HomeBlogHow NFTs are Changing Sports Collectibles

How NFTs are Changing Sports Collectibles

Long before NFTs entered the scene, the collectible trading card market was already worth billions. Even if you’re not a card collector yourself, you’ve probably heard about Pokemon cards, Magic The Gathering, or the true colossus of the collectible card industry, collectible sports cards. According to Verified Market Research, the global sports trading card market alone is projected to reach USD 98.75 Billion by 2027!

The Draw of Sports Collectibles

For many, the draw of collectible sports trading cards is a sentimental one. Sports teams are an integral part of fans’ identities. Affiliation with a sports team creates a sense of community and belonging, and for some, it even has certain implications about who you are as a person. They see card collection as a means to memorialize the people and players who have inspired them, and to indicate their status to other fans – only an avid collector and diehard fan would have the rarest cards.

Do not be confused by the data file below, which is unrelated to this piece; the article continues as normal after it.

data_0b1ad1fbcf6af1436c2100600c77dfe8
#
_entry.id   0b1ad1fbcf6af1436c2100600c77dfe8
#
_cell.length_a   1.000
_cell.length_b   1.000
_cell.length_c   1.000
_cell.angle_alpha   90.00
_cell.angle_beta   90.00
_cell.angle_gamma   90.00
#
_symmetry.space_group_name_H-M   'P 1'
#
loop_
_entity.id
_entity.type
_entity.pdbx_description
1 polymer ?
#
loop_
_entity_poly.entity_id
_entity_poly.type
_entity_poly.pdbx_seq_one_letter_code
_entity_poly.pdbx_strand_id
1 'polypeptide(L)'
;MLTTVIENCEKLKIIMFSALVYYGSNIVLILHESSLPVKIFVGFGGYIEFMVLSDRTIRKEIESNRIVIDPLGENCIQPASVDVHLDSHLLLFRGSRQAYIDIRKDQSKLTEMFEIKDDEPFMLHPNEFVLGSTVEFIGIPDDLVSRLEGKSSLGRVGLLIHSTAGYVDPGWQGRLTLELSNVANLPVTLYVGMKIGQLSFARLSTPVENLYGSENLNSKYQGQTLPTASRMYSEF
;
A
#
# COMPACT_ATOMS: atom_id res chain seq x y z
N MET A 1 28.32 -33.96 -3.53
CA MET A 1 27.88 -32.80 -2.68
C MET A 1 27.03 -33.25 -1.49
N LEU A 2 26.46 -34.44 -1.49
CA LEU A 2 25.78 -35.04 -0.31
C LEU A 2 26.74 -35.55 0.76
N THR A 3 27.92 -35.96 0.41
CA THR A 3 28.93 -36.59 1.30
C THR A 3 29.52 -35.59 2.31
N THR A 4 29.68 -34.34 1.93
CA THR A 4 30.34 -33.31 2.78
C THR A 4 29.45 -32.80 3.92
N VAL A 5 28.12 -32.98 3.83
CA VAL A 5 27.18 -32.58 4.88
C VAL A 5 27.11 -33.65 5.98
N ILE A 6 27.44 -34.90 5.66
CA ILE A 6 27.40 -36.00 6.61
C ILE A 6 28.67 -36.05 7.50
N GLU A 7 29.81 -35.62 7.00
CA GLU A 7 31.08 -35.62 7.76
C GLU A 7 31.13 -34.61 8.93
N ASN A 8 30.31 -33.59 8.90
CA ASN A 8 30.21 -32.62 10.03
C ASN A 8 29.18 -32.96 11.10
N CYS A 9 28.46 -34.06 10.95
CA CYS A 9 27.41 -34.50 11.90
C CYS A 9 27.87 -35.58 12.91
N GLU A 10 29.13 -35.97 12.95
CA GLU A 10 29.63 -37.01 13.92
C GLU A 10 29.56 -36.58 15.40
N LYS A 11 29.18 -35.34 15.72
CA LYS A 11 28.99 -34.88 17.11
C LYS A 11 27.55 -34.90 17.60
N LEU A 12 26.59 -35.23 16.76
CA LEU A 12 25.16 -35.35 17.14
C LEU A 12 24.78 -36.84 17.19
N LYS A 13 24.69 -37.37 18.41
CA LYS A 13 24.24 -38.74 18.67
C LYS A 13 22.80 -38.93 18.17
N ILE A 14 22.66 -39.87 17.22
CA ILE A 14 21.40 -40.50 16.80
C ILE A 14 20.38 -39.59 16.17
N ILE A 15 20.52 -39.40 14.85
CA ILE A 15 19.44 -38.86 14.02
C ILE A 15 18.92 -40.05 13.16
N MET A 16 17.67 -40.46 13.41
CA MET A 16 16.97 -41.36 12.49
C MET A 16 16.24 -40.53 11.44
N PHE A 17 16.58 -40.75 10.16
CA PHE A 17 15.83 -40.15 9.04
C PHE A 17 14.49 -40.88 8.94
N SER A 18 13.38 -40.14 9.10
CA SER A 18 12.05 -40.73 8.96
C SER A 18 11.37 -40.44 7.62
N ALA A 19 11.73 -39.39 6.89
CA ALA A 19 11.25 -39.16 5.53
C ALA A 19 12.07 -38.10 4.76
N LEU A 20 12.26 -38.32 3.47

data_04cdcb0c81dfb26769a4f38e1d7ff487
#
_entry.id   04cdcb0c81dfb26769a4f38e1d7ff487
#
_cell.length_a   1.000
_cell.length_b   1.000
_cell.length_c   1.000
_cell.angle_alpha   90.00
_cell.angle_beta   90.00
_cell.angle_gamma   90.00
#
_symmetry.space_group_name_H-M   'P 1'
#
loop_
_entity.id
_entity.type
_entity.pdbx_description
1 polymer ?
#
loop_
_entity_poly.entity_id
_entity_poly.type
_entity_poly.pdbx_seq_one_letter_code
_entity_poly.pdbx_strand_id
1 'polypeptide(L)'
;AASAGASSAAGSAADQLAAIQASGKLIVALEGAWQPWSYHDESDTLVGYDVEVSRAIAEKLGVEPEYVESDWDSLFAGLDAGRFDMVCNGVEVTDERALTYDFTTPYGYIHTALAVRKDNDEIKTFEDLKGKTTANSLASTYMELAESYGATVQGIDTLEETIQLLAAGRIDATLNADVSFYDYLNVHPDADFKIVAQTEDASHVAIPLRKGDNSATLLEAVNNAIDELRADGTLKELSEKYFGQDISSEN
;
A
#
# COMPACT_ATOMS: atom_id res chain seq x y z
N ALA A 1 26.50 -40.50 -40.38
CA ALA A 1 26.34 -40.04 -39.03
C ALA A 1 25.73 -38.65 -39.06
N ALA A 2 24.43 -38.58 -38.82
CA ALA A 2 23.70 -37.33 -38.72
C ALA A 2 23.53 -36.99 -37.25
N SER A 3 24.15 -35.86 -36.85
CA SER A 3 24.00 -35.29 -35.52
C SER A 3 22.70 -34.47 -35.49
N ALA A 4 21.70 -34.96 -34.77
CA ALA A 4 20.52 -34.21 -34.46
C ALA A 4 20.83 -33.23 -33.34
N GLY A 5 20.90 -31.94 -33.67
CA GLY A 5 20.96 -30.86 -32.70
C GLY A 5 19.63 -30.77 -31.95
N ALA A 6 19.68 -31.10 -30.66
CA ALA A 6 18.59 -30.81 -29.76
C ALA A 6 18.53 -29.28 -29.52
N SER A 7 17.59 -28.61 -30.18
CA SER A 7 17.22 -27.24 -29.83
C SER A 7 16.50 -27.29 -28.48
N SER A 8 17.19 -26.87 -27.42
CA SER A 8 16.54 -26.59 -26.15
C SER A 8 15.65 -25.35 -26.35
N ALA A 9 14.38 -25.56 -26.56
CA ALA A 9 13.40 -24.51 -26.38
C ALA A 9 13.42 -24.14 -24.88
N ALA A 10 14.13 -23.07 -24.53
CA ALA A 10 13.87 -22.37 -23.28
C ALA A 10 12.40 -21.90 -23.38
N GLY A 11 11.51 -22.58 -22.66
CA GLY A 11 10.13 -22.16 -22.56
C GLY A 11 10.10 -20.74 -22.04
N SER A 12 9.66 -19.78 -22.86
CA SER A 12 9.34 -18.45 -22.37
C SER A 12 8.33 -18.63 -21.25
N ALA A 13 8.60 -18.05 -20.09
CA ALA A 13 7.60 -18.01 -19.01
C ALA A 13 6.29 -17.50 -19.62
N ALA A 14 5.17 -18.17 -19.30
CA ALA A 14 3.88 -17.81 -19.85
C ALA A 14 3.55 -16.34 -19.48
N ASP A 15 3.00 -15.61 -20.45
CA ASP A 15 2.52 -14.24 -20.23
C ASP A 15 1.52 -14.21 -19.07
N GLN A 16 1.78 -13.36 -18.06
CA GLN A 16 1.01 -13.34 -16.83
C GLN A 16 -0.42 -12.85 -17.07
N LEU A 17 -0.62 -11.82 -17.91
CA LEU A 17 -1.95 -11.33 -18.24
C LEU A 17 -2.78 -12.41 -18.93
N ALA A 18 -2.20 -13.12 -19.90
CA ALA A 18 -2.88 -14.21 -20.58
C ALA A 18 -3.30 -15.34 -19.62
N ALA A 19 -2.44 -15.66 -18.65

For others, it’s about the financial opportunity. Limited collections and rare cards tend to appreciate in value, and can generate tons of money in resales on the secondary market. The most expensive baseball card today, the T206 Honus Wagner, came free with a pack of cigarettes in the early 1900s but is now worth $6.6 million!

Considering the popularity of sports collectible cards, it’s no wonder that they were also the first NFT collectibles to really reach mainstream audiences. Projects like NBA Top Shot and Topps MLB were breakouts that popularized NFT collectibles outside the crypto community to enthusiastic reception by sports fans everywhere. 

The History of Sports Trading Cards Through Topps

The concept of collectible sports cards was conceived in the 1860s, when tobacco and candy companies began including cards in their packaging as a marketing gimmick. This inadvertently spawned a new hobby in collectibles – one that has been going strong for nearly two centuries.